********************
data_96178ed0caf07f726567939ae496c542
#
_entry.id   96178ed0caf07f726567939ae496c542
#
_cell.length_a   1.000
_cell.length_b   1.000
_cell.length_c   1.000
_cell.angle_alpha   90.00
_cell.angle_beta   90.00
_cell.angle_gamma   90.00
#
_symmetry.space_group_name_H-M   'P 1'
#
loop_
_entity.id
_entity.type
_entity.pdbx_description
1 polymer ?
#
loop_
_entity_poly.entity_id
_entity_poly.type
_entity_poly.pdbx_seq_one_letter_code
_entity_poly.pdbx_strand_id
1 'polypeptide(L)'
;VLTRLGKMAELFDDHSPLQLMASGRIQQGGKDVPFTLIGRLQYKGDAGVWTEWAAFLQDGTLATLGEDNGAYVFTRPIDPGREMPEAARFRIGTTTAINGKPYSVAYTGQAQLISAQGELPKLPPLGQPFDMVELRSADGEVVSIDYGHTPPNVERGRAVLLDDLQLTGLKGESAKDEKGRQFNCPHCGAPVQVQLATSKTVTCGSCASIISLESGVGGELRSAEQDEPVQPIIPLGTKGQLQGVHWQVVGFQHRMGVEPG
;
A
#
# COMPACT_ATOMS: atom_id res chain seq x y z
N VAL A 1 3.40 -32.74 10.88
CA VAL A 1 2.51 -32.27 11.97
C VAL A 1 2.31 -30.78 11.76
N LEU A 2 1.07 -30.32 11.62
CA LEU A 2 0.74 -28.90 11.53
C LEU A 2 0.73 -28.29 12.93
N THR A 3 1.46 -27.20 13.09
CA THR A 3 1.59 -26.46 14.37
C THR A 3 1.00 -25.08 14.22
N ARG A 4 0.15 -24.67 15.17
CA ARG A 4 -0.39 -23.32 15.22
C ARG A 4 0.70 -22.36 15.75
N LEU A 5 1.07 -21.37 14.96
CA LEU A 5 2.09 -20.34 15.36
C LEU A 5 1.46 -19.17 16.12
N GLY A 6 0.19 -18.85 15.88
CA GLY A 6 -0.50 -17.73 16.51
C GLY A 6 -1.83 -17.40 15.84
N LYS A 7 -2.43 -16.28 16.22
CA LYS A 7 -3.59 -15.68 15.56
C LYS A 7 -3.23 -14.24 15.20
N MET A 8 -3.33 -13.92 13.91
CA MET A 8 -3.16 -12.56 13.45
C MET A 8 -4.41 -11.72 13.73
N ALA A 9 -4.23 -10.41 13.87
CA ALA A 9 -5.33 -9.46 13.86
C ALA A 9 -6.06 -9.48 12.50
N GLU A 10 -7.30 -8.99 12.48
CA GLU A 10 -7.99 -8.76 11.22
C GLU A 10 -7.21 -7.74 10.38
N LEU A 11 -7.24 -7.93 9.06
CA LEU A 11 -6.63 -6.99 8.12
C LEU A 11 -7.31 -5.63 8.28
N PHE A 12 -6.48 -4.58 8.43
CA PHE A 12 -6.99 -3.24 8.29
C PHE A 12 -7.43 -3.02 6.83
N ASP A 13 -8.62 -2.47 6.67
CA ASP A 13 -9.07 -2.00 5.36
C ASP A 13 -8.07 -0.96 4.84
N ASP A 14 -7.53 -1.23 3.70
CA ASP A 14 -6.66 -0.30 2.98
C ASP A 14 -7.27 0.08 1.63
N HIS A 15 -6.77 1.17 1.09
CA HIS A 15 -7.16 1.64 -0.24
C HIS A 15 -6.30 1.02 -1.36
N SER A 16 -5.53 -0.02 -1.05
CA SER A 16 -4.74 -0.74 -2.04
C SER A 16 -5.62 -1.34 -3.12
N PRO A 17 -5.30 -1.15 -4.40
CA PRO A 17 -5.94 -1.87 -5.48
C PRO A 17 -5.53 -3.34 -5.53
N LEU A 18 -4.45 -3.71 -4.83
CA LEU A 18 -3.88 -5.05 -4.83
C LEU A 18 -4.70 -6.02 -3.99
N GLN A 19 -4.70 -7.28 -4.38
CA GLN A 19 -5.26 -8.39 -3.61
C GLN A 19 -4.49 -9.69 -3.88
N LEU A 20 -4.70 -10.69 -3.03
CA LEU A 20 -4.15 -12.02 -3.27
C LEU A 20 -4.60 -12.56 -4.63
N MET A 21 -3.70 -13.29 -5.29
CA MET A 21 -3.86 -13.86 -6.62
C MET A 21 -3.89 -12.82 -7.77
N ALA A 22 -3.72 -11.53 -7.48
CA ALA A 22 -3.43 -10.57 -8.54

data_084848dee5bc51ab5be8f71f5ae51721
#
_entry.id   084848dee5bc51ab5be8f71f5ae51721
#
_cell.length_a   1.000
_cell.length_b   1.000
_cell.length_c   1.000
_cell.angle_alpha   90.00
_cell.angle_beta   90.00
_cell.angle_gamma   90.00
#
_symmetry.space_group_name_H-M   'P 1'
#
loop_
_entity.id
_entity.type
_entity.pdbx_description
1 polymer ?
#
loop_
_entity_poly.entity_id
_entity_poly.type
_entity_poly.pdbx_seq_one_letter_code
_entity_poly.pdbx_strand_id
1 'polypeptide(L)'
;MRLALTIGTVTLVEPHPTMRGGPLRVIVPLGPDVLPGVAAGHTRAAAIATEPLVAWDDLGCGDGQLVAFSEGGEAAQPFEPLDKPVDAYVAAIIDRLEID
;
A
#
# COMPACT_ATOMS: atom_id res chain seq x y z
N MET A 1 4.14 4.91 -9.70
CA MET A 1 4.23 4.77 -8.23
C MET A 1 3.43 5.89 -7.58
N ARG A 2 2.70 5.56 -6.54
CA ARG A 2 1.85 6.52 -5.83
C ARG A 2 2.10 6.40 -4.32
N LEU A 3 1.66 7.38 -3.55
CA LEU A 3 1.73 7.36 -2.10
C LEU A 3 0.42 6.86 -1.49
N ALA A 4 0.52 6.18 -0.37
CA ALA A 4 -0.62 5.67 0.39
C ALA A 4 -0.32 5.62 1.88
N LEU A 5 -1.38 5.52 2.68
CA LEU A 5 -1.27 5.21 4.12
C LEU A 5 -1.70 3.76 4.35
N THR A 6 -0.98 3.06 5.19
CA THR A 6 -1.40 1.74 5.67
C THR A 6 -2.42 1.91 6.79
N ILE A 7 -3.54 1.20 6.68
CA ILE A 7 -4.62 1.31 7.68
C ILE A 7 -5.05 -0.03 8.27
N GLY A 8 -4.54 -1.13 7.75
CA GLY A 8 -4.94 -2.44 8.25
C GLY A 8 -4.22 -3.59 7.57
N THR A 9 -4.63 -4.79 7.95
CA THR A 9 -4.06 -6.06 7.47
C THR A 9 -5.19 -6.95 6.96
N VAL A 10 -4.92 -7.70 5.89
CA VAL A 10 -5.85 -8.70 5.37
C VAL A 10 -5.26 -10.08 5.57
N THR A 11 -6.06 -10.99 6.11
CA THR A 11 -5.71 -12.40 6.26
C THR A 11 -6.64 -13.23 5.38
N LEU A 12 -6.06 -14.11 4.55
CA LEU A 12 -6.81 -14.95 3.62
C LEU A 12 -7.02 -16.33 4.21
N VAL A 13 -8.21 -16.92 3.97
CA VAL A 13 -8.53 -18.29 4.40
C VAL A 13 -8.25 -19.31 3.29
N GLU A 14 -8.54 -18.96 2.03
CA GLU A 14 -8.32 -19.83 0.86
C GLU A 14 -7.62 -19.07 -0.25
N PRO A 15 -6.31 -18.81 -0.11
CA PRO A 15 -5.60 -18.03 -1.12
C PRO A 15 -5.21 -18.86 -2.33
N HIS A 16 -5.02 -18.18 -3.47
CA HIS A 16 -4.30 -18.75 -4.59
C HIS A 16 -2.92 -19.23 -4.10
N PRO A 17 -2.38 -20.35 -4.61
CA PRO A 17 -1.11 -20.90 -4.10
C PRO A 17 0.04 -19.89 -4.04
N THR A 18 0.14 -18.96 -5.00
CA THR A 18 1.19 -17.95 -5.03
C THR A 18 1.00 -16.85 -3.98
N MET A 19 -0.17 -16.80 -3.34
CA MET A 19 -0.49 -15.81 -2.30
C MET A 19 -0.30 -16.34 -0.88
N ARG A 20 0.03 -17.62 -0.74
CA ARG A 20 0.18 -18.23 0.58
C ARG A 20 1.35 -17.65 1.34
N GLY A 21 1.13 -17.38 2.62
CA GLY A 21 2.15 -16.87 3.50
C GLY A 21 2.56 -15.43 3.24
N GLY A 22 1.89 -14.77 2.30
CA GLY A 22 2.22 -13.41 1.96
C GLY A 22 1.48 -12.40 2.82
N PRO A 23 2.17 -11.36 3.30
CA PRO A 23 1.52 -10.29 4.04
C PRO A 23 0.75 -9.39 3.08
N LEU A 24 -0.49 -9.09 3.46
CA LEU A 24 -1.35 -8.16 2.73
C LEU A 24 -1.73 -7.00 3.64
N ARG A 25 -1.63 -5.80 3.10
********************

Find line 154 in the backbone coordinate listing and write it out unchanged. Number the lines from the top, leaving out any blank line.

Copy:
CA VAL A 10 -5.85 -8.70 5.37